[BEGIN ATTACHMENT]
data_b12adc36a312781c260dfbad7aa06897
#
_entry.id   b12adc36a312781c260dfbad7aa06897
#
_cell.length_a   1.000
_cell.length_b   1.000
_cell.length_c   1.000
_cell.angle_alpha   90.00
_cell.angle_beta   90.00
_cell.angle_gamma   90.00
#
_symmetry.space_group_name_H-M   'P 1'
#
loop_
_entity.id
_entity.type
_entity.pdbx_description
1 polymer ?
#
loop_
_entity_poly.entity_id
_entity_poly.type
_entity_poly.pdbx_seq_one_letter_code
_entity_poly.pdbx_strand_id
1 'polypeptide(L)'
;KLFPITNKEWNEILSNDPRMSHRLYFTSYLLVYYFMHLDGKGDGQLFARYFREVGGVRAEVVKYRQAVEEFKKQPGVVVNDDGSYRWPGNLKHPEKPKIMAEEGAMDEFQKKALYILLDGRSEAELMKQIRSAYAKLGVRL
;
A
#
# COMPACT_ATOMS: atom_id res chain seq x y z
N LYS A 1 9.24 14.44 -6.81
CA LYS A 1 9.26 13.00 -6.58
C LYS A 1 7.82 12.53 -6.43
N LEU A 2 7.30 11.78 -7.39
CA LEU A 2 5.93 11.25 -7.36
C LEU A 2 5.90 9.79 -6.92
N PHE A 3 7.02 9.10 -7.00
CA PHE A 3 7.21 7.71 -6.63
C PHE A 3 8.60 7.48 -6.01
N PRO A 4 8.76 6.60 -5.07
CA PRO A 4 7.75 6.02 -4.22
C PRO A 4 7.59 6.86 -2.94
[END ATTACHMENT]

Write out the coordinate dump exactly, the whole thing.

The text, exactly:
data_b12adc36a312781c260dfbad7aa06897
#
_entry.id   b12adc36a312781c260dfbad7aa06897
#
_cell.length_a   1.000
_cell.length_b   1.000
_cell.length_c   1.000
_cell.angle_alpha   90.00
_cell.angle_beta   90.00
_cell.angle_gamma   90.00
#
_symmetry.space_group_name_H-M   'P 1'
#
loop_
_entity.id
_entity.type
_entity.pdbx_description
1 polymer ?
#
loop_
_entity_poly.entity_id
_entity_poly.type
_entity_poly.pdbx_seq_one_letter_code
_entity_poly.pdbx_strand_id
1 'polypeptide(L)'
;KLFPITNKEWNEILSNDPRMSHRLYFTSYLLVYYFMHLDGKGDGQLFARYFREVGGVRAEVVKYRQAVEEFKKQPGVVVNDDGSYRWPGNLKHPEKPKIMAEEGAMDEFQKKALYILLDGRSEAELMKQIRSAYAKLGVRL
;
A
#
# COMPACT_ATOMS: atom_id res chain seq x y z
N LYS A 1 9.24 14.44 -6.81
CA LYS A 1 9.26 13.00 -6.58
C LYS A 1 7.82 12.53 -6.43
N LEU A 2 7.30 11.78 -7.39
CA LEU A 2 5.93 11.25 -7.36
C LEU A 2 5.90 9.79 -6.92
N PHE A 3 7.02 9.10 -7.00
CA PHE A 3 7.21 7.71 -6.63
C PHE A 3 8.60 7.48 -6.01
N PRO A 4 8.76 6.60 -5.07
CA PRO A 4 7.75 6.02 -4.22
C PRO A 4 7.59 6.86 -2.94